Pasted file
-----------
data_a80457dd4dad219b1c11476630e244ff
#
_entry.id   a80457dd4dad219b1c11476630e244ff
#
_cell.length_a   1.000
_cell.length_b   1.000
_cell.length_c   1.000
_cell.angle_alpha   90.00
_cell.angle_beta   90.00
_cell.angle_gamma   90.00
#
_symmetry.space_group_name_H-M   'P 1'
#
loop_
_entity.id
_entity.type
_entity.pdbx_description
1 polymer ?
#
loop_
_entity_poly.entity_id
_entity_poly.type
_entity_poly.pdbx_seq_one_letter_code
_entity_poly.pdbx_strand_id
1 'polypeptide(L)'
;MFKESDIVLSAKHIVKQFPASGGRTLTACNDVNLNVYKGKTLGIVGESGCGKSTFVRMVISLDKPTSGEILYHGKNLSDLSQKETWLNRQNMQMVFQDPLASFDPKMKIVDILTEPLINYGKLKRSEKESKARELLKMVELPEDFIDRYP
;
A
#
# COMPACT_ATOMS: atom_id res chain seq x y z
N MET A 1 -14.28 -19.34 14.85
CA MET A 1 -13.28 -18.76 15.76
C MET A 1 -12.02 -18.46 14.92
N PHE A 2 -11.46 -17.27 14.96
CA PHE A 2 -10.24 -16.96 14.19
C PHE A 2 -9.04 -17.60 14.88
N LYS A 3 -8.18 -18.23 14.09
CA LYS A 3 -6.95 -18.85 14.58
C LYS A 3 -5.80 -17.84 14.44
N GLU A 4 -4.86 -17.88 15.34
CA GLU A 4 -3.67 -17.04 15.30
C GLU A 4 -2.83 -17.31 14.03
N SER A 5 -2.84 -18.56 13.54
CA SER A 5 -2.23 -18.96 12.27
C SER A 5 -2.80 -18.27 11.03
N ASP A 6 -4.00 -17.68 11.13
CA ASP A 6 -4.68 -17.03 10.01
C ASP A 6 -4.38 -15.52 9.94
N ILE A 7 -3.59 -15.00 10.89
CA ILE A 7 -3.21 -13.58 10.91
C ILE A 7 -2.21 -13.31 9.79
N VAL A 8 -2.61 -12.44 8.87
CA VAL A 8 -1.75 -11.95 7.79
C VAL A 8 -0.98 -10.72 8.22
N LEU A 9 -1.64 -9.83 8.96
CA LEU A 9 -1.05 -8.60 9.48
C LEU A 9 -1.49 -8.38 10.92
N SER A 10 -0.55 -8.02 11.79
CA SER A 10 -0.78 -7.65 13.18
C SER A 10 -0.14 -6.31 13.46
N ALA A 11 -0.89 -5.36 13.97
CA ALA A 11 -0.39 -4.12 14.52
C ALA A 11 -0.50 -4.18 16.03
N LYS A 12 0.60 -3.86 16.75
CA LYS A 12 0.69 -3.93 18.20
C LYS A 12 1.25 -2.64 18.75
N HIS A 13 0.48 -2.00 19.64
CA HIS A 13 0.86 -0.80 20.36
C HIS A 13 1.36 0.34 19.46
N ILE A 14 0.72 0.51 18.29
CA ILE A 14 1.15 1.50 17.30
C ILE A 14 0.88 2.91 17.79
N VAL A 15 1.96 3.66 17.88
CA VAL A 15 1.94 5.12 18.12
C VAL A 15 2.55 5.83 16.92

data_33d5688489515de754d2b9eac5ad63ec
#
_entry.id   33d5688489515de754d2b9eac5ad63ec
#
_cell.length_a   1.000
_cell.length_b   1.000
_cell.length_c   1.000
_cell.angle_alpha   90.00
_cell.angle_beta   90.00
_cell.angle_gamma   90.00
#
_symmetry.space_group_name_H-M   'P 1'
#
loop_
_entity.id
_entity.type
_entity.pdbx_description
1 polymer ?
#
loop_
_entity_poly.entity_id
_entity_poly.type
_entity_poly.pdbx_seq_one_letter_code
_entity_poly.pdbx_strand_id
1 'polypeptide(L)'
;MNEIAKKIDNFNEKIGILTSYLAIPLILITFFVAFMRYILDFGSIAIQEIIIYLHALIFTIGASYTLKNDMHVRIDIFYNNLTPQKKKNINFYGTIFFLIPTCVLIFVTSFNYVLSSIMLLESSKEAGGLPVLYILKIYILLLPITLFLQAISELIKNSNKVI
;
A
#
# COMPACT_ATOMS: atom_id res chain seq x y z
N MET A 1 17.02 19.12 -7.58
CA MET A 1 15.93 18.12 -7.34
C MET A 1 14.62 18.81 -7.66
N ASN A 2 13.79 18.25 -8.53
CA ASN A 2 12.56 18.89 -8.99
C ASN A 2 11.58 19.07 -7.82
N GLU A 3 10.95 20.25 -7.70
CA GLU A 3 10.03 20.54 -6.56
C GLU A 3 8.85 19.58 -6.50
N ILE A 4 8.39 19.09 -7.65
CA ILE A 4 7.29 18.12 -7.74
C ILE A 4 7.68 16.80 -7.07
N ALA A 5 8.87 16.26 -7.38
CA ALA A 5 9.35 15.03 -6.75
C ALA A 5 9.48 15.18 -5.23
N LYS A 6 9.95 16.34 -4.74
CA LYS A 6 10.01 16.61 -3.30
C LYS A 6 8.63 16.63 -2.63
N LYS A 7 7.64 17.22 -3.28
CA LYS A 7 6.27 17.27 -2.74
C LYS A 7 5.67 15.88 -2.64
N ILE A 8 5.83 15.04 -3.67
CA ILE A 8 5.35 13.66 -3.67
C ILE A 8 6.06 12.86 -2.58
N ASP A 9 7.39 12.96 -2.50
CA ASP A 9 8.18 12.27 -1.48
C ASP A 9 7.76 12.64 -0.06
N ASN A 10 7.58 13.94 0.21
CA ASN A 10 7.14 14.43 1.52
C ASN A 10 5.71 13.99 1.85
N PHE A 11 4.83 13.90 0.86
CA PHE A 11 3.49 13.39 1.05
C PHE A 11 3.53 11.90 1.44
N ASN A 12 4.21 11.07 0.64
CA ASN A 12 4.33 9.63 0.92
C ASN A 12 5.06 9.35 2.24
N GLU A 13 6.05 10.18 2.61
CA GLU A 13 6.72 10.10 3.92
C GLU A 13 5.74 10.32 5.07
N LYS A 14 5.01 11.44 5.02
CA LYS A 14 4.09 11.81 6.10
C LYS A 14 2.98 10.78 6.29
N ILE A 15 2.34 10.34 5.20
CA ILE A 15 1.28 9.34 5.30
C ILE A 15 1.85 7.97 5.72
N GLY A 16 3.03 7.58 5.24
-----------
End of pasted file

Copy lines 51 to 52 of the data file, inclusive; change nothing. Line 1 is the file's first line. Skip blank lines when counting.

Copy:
C ILE A 7 -2.21 -13.31 9.79
N VAL A 8 -2.61 -12.44 8.87